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From Simple English Wikipedia, the free encyclopedia

Bay'ah in Islam is a pledge of allegiance to a Muslim leader. It was practiced by the prophet Muhammad.[1] It is sometimes done under a written agreement by citizens as long as the leader follows the Sharia, the people have to continue to pledge allegiance to him. It is still practiced in Saudi Arabia and Sudan.[2] In Morocco, bay'ah is only compulsory for the royal family of the country.[3]


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  1. Desker, Barry (2015). Perspectives on the Security of Singapore: The First 50 Years. p. 243.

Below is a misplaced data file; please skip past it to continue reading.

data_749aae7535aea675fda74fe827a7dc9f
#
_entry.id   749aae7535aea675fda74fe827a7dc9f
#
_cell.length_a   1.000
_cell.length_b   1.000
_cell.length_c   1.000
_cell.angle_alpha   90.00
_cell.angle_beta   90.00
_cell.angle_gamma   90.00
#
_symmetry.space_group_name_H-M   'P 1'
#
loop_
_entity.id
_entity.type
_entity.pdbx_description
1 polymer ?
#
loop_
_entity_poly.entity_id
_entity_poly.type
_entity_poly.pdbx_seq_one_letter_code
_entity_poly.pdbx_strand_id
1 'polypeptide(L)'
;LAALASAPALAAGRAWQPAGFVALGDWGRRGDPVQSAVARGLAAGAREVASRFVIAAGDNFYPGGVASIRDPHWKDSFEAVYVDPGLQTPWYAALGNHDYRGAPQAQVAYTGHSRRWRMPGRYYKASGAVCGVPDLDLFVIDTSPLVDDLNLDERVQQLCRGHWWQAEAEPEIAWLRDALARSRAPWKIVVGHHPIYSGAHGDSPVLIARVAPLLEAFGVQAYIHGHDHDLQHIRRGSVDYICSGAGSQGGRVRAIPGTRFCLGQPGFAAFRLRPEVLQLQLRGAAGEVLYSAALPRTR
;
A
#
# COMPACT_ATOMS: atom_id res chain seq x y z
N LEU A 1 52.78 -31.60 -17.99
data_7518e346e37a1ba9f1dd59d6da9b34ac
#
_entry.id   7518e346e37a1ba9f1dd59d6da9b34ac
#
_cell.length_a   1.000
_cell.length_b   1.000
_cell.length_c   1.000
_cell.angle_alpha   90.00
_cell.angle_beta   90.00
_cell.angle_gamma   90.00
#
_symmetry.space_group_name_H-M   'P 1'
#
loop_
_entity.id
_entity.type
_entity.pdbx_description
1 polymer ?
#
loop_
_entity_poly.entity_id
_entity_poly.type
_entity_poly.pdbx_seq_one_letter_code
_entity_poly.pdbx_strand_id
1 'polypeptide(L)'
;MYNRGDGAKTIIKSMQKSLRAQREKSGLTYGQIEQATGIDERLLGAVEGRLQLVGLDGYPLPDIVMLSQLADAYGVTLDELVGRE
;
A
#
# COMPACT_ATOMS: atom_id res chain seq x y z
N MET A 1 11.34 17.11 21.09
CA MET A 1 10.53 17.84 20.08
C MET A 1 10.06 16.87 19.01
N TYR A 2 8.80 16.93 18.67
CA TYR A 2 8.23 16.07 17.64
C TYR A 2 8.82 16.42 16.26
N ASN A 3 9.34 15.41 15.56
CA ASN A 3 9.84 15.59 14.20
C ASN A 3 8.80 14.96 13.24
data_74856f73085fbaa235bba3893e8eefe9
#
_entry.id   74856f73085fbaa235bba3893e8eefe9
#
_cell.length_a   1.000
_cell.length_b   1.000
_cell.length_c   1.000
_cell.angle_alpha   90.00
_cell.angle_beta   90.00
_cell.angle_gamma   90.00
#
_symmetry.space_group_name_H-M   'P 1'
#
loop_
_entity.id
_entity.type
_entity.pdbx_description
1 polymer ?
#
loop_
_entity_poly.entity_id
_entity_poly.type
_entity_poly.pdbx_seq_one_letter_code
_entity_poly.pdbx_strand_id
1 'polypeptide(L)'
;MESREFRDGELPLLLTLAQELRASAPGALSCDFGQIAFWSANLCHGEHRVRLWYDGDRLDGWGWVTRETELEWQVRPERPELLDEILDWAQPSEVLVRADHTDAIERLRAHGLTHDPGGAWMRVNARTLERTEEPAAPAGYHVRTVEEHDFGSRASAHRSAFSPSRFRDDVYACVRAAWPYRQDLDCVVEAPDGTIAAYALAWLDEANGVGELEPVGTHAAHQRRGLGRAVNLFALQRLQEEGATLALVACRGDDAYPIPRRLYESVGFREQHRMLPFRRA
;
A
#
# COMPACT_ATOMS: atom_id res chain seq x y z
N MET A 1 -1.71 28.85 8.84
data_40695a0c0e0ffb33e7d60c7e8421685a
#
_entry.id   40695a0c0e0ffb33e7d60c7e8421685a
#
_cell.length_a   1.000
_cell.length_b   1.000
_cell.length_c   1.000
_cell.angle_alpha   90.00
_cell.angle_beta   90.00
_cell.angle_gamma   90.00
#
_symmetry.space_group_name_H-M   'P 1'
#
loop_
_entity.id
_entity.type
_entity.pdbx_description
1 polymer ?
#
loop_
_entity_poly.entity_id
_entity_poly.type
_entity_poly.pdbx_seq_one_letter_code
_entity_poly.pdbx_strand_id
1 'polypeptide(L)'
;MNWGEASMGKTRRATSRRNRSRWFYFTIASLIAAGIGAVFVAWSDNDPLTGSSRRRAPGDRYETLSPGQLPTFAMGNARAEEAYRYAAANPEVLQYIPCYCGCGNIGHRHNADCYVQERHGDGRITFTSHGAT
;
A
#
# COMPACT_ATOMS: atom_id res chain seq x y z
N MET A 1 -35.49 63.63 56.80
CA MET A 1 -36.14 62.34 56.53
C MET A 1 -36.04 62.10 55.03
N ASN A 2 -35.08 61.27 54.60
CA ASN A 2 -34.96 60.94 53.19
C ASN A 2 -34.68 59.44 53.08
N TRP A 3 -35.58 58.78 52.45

2. Lesch, Ann M. (March 22, 2001). "THE IMPASSE IN THE CIVIL WAR". Arab Studies Quarterly. Archived from the original on 9 November 2007. Retrieved 14 December 2019 – via Encyclopedia.com.
  3. Al Khamlichi, Ahmed (January 2014). "The relationship between religion and the state: the institution of 'Commandment of the Faithful' in Morocco". Contemporary Arab Affairs. 7 (1): 54–81. doi:10.1080/17550912.2013.869991. Retrieved February 1, 2023.